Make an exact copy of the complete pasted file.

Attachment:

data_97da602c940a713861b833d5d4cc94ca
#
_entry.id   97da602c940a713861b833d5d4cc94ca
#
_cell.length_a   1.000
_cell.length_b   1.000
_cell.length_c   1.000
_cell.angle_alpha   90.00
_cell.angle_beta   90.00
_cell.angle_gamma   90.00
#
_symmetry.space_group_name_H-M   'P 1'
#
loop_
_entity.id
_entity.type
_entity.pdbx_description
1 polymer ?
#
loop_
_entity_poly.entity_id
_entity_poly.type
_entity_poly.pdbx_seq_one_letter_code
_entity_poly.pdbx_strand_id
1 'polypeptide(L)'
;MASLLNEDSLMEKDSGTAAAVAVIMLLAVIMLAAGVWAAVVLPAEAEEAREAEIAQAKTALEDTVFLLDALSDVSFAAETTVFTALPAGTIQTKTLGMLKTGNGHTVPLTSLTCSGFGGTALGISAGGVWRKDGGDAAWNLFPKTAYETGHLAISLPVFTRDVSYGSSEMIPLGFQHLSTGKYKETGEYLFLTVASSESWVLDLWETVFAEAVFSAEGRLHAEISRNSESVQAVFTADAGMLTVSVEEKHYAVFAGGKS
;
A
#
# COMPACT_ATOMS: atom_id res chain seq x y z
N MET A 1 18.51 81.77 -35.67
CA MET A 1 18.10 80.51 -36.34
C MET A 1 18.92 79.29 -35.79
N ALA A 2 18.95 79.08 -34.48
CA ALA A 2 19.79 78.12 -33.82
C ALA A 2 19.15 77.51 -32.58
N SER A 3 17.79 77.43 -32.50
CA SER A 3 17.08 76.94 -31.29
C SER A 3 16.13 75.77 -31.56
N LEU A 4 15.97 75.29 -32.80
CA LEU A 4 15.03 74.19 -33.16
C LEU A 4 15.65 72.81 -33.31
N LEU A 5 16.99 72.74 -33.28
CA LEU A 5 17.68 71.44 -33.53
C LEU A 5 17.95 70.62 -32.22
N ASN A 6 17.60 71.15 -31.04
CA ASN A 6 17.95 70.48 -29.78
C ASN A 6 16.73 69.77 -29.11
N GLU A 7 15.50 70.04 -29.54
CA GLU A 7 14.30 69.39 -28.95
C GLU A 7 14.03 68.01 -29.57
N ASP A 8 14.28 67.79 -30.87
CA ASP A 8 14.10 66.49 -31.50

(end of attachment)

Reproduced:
data_97da602c940a713861b833d5d4cc94ca
#
_entry.id   97da602c940a713861b833d5d4cc94ca
#
_cell.length_a   1.000
_cell.length_b   1.000
_cell.length_c   1.000
_cell.angle_alpha   90.00
_cell.angle_beta   90.00
_cell.angle_gamma   90.00
#
_symmetry.space_group_name_H-M   'P 1'
#
loop_
_entity.id
_entity.type
_entity.pdbx_description
1 polymer ?
#
loop_
_entity_poly.entity_id
_entity_poly.type
_entity_poly.pdbx_seq_one_letter_code
_entity_poly.pdbx_strand_id
1 'polypeptide(L)'
;MASLLNEDSLMEKDSGTAAAVAVIMLLAVIMLAAGVWAAVVLPAEAEEAREAEIAQAKTALEDTVFLLDALSDVSFAAETTVFTALPAGTIQTKTLGMLKTGNGHTVPLTSLTCSGFGGTALGISAGGVWRKDGGDAAWNLFPKTAYETGHLAISLPVFTRDVSYGSSEMIPLGFQHLSTGKYKETGEYLFLTVASSESWVLDLWETVFAEAVFSAEGRLHAEISRNSESVQAVFTADAGMLTVSVEEKHYAVFAGGKS
;
A
#
# COMPACT_ATOMS: atom_id res chain seq x y z
N MET A 1 18.51 81.77 -35.67
CA MET A 1 18.10 80.51 -36.34
C MET A 1 18.92 79.29 -35.79
N ALA A 2 18.95 79.08 -34.48
CA ALA A 2 19.79 78.12 -33.82
C ALA A 2 19.15 77.51 -32.58
N SER A 3 17.79 77.43 -32.50
CA SER A 3 17.08 76.94 -31.29
C SER A 3 16.13 75.77 -31.56
N LEU A 4 15.97 75.29 -32.80
CA LEU A 4 15.03 74.19 -33.16
C LEU A 4 15.65 72.81 -33.31
N LEU A 5 16.99 72.74 -33.28
CA LEU A 5 17.68 71.44 -33.53
C LEU A 5 17.95 70.62 -32.22
N ASN A 6 17.60 71.15 -31.04
CA ASN A 6 17.95 70.48 -29.78
C ASN A 6 16.73 69.77 -29.11
N GLU A 7 15.50 70.04 -29.54
CA GLU A 7 14.30 69.39 -28.95
C GLU A 7 14.03 68.01 -29.57
N ASP A 8 14.28 67.79 -30.87
CA ASP A 8 14.10 66.49 -31.50